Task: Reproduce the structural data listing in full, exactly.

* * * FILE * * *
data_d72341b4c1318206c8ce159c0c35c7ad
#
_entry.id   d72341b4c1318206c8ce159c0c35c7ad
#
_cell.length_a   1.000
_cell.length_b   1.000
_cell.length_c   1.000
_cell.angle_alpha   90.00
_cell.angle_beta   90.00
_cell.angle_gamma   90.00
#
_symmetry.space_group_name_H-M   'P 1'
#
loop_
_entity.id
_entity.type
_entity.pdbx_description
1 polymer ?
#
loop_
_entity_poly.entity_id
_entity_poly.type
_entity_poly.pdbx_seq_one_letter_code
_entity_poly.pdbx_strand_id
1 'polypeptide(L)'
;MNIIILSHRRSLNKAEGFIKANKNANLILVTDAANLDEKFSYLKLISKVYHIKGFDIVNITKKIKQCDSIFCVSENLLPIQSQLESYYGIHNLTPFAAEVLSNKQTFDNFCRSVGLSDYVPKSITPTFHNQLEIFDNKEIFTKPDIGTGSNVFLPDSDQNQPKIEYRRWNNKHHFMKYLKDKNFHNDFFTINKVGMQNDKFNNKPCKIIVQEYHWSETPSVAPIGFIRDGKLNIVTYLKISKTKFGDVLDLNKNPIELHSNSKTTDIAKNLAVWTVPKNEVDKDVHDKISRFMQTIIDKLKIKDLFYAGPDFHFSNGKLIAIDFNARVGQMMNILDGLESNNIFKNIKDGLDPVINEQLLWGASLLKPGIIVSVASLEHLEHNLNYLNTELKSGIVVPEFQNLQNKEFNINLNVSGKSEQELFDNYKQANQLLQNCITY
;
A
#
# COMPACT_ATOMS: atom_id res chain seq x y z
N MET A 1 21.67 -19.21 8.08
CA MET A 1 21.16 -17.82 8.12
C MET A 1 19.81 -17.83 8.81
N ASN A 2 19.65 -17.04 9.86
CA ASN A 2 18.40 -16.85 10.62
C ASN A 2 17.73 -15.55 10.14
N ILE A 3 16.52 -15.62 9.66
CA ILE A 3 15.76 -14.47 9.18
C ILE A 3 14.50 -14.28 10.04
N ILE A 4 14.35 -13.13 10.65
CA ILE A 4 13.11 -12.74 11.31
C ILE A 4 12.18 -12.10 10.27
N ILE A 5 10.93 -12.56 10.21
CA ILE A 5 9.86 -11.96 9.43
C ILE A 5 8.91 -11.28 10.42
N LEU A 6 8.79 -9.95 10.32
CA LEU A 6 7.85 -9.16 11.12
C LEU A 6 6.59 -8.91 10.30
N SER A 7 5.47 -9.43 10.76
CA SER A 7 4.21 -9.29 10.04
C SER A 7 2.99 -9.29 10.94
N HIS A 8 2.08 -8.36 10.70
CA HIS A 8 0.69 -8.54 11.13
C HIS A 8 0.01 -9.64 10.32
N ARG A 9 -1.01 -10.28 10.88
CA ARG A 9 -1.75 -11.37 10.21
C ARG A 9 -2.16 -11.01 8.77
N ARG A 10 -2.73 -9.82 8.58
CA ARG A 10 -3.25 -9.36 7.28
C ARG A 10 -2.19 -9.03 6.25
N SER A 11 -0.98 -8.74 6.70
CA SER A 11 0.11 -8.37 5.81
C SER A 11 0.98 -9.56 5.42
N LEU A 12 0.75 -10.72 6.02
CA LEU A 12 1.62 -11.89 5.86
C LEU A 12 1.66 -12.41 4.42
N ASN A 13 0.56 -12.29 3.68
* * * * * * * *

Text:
data_d72341b4c1318206c8ce159c0c35c7ad
#
_entry.id   d72341b4c1318206c8ce159c0c35c7ad
#
_cell.length_a   1.000
_cell.length_b   1.000
_cell.length_c   1.000
_cell.angle_alpha   90.00
_cell.angle_beta   90.00
_cell.angle_gamma   90.00
#
_symmetry.space_group_name_H-M   'P 1'
#
loop_
_entity.id
_entity.type
_entity.pdbx_description
1 polymer ?
#
loop_
_entity_poly.entity_id
_entity_poly.type
_entity_poly.pdbx_seq_one_letter_code
_entity_poly.pdbx_strand_id
1 'polypeptide(L)'
;MNIIILSHRRSLNKAEGFIKANKNANLILVTDAANLDEKFSYLKLISKVYHIKGFDIVNITKKIKQCDSIFCVSENLLPIQSQLESYYGIHNLTPFAAEVLSNKQTFDNFCRSVGLSDYVPKSITPTFHNQLEIFDNKEIFTKPDIGTGSNVFLPDSDQNQPKIEYRRWNNKHHFMKYLKDKNFHNDFFTINKVGMQNDKFNNKPCKIIVQEYHWSETPSVAPIGFIRDGKLNIVTYLKISKTKFGDVLDLNKNPIELHSNSKTTDIAKNLAVWTVPKNEVDKDVHDKISRFMQTIIDKLKIKDLFYAGPDFHFSNGKLIAIDFNARVGQMMNILDGLESNNIFKNIKDGLDPVINEQLLWGASLLKPGIIVSVASLEHLEHNLNYLNTELKSGIVVPEFQNLQNKEFNINLNVSGKSEQELFDNYKQANQLLQNCITY
;
A
#
# COMPACT_ATOMS: atom_id res chain seq x y z
N MET A 1 21.67 -19.21 8.08
CA MET A 1 21.16 -17.82 8.12
C MET A 1 19.81 -17.83 8.81
N ASN A 2 19.65 -17.04 9.86
CA ASN A 2 18.40 -16.85 10.62
C ASN A 2 17.73 -15.55 10.14
N ILE A 3 16.52 -15.62 9.66
CA ILE A 3 15.76 -14.47 9.18
C ILE A 3 14.50 -14.28 10.04
N ILE A 4 14.35 -13.13 10.65
CA ILE A 4 13.11 -12.74 11.31
C ILE A 4 12.18 -12.10 10.27
N ILE A 5 10.93 -12.56 10.21
CA ILE A 5 9.86 -11.96 9.43
C ILE A 5 8.91 -11.28 10.42
N LEU A 6 8.79 -9.95 10.32
CA LEU A 6 7.85 -9.16 11.12
C LEU A 6 6.59 -8.91 10.30
N SER A 7 5.47 -9.43 10.76
CA SER A 7 4.21 -9.29 10.04
C SER A 7 2.99 -9.29 10.94
N HIS A 8 2.08 -8.36 10.70
CA HIS A 8 0.69 -8.54 11.13
C HIS A 8 0.01 -9.64 10.32
N ARG A 9 -1.01 -10.28 10.88
CA ARG A 9 -1.75 -11.37 10.21
C ARG A 9 -2.16 -11.01 8.77
N ARG A 10 -2.73 -9.82 8.58
CA ARG A 10 -3.25 -9.36 7.28
C ARG A 10 -2.19 -9.03 6.25
N SER A 11 -0.98 -8.74 6.70
CA SER A 11 0.11 -8.37 5.81
C SER A 11 0.98 -9.56 5.42
N LEU A 12 0.75 -10.72 6.02
CA LEU A 12 1.62 -11.89 5.86
C LEU A 12 1.66 -12.41 4.42
N ASN A 13 0.56 -12.29 3.68